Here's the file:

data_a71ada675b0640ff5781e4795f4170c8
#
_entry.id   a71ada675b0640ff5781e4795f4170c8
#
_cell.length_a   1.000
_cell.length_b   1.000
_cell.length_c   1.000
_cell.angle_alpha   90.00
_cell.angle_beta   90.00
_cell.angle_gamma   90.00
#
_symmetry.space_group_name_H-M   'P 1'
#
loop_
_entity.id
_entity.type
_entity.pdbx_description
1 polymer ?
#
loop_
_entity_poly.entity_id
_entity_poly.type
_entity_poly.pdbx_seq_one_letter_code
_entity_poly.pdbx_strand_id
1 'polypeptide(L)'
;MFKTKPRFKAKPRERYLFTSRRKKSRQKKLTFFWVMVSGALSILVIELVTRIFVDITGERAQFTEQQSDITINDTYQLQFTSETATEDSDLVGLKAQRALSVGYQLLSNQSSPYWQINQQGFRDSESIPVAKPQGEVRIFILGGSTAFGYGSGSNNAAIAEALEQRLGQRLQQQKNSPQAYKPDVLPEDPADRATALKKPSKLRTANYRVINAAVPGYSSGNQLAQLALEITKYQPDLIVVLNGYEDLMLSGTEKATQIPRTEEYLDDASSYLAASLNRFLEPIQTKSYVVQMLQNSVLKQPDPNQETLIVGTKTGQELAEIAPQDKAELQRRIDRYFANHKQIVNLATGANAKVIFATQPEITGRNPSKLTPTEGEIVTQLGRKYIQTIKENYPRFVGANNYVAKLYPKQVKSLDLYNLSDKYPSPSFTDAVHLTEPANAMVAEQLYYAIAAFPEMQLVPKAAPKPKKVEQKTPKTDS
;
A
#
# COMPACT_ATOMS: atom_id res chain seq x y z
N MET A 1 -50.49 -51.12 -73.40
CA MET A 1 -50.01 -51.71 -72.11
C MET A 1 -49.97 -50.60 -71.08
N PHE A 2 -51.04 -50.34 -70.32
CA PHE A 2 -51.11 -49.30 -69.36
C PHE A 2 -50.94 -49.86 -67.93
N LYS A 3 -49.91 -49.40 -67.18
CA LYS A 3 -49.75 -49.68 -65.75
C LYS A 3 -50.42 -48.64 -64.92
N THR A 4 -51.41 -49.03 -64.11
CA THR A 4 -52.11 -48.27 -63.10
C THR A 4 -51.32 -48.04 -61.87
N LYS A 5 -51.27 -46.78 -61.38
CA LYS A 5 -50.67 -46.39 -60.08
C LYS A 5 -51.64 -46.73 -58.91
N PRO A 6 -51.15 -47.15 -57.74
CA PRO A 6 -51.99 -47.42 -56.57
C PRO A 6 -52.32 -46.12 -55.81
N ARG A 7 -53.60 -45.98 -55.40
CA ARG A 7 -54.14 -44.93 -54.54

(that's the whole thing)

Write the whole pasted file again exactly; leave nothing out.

data_a71ada675b0640ff5781e4795f4170c8
#
_entry.id   a71ada675b0640ff5781e4795f4170c8
#
_cell.length_a   1.000
_cell.length_b   1.000
_cell.length_c   1.000
_cell.angle_alpha   90.00
_cell.angle_beta   90.00
_cell.angle_gamma   90.00
#
_symmetry.space_group_name_H-M   'P 1'
#
loop_
_entity.id
_entity.type
_entity.pdbx_description
1 polymer ?
#
loop_
_entity_poly.entity_id
_entity_poly.type
_entity_poly.pdbx_seq_one_letter_code
_entity_poly.pdbx_strand_id
1 'polypeptide(L)'
;MFKTKPRFKAKPRERYLFTSRRKKSRQKKLTFFWVMVSGALSILVIELVTRIFVDITGERAQFTEQQSDITINDTYQLQFTSETATEDSDLVGLKAQRALSVGYQLLSNQSSPYWQINQQGFRDSESIPVAKPQGEVRIFILGGSTAFGYGSGSNNAAIAEALEQRLGQRLQQQKNSPQAYKPDVLPEDPADRATALKKPSKLRTANYRVINAAVPGYSSGNQLAQLALEITKYQPDLIVVLNGYEDLMLSGTEKATQIPRTEEYLDDASSYLAASLNRFLEPIQTKSYVVQMLQNSVLKQPDPNQETLIVGTKTGQELAEIAPQDKAELQRRIDRYFANHKQIVNLATGANAKVIFATQPEITGRNPSKLTPTEGEIVTQLGRKYIQTIKENYPRFVGANNYVAKLYPKQVKSLDLYNLSDKYPSPSFTDAVHLTEPANAMVAEQLYYAIAAFPEMQLVPKAAPKPKKVEQKTPKTDS
;
A
#
# COMPACT_ATOMS: atom_id res chain seq x y z
N MET A 1 -50.49 -51.12 -73.40
CA MET A 1 -50.01 -51.71 -72.11
C MET A 1 -49.97 -50.60 -71.08
N PHE A 2 -51.04 -50.34 -70.32
CA PHE A 2 -51.11 -49.30 -69.36
C PHE A 2 -50.94 -49.86 -67.93
N LYS A 3 -49.91 -49.40 -67.18
CA LYS A 3 -49.75 -49.68 -65.75
C LYS A 3 -50.42 -48.64 -64.92
N THR A 4 -51.41 -49.03 -64.11
CA THR A 4 -52.11 -48.27 -63.10
C THR A 4 -51.32 -48.04 -61.87
N LYS A 5 -51.27 -46.78 -61.38
CA LYS A 5 -50.67 -46.39 -60.08
C LYS A 5 -51.64 -46.73 -58.91
N PRO A 6 -51.15 -47.15 -57.74
CA PRO A 6 -51.99 -47.42 -56.57
C PRO A 6 -52.32 -46.12 -55.81
N ARG A 7 -53.60 -45.98 -55.40
CA ARG A 7 -54.14 -44.93 -54.54